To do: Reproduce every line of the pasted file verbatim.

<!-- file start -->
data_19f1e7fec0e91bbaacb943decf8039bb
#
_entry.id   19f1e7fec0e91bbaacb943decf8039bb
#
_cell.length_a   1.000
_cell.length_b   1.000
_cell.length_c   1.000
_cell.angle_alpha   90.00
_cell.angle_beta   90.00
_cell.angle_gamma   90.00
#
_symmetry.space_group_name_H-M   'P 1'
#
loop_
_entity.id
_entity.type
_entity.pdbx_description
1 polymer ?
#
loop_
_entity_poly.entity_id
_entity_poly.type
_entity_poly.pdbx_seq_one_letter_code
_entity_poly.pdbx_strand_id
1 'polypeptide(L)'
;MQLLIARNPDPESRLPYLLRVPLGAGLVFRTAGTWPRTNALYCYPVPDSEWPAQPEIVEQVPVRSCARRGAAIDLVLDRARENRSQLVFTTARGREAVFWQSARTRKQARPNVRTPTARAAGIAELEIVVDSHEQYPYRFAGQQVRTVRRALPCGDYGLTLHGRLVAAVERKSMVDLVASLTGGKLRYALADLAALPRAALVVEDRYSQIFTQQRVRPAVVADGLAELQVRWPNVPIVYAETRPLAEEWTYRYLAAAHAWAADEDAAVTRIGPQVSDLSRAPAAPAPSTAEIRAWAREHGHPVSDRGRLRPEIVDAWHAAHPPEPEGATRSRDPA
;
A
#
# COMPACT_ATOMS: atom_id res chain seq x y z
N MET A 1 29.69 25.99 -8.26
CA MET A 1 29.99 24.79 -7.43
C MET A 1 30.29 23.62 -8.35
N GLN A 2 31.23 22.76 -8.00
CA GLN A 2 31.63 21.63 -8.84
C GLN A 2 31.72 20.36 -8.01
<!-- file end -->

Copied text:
data_19f1e7fec0e91bbaacb943decf8039bb
#
_entry.id   19f1e7fec0e91bbaacb943decf8039bb
#
_cell.length_a   1.000
_cell.length_b   1.000
_cell.length_c   1.000
_cell.angle_alpha   90.00
_cell.angle_beta   90.00
_cell.angle_gamma   90.00
#
_symmetry.space_group_name_H-M   'P 1'
#
loop_
_entity.id
_entity.type
_entity.pdbx_description
1 polymer ?
#
loop_
_entity_poly.entity_id
_entity_poly.type
_entity_poly.pdbx_seq_one_letter_code
_entity_poly.pdbx_strand_id
1 'polypeptide(L)'
;MQLLIARNPDPESRLPYLLRVPLGAGLVFRTAGTWPRTNALYCYPVPDSEWPAQPEIVEQVPVRSCARRGAAIDLVLDRARENRSQLVFTTARGREAVFWQSARTRKQARPNVRTPTARAAGIAELEIVVDSHEQYPYRFAGQQVRTVRRALPCGDYGLTLHGRLVAAVERKSMVDLVASLTGGKLRYALADLAALPRAALVVEDRYSQIFTQQRVRPAVVADGLAELQVRWPNVPIVYAETRPLAEEWTYRYLAAAHAWAADEDAAVTRIGPQVSDLSRAPAAPAPSTAEIRAWAREHGHPVSDRGRLRPEIVDAWHAAHPPEPEGATRSRDPA
;
A
#
# COMPACT_ATOMS: atom_id res chain seq x y z
N MET A 1 29.69 25.99 -8.26
CA MET A 1 29.99 24.79 -7.43
C MET A 1 30.29 23.62 -8.35
N GLN A 2 31.23 22.76 -8.00
CA GLN A 2 31.63 21.63 -8.84
C GLN A 2 31.72 20.36 -8.01